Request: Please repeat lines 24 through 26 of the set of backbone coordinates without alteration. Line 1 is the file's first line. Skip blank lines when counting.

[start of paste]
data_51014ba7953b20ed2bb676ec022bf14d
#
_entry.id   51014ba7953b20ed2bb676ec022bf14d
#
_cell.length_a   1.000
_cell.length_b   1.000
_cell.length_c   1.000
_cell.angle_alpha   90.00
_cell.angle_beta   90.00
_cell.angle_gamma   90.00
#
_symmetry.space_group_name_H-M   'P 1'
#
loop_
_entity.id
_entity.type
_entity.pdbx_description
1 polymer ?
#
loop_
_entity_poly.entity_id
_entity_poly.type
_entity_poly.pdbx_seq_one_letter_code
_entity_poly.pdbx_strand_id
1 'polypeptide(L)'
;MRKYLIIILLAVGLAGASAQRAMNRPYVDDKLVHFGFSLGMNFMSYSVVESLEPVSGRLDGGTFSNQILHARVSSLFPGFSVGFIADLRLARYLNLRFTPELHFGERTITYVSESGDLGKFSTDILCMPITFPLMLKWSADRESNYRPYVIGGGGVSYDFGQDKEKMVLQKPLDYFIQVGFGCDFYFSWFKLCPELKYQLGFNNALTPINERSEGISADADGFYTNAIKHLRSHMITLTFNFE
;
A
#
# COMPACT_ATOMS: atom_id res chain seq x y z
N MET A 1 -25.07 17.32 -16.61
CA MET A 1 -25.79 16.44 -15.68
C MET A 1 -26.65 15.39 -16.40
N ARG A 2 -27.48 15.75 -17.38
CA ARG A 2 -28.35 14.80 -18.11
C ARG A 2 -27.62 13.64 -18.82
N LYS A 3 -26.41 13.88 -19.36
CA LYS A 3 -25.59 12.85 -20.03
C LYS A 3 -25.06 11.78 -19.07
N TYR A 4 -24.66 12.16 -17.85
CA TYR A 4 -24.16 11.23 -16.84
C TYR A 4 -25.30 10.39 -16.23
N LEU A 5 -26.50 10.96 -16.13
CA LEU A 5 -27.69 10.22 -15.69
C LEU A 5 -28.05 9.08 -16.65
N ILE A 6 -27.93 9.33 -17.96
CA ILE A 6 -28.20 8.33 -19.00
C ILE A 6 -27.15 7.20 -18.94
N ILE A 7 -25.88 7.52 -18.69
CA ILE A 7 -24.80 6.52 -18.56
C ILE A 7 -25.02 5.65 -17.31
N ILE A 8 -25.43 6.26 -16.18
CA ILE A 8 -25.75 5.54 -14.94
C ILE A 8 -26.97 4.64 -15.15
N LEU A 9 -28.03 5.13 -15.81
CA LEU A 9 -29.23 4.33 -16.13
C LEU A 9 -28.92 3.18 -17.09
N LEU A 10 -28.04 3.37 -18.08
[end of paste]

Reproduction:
_entity_poly.pdbx_strand_id
1 'polypeptide(L)'
;MRKYLIIILLAVGLAGASAQRAMNRPYVDDKLVHFGFSLGMNFMSYSVVESLEPVSGRLDGGTFSNQILHARVSSLFPGFSVGFIADLRLARYLNLRFTPELHFGERTITYVSESGDLGKFSTDILCMPITFPLMLKWSADRESNYRPYVIGGGGVSYDFGQDKEKMVLQKPLDYFIQVGFGCDFYFSWFKLCPELKYQLGFNNALTPINERSEGISADADGFYTNAIKHLRSHMITLTFNFE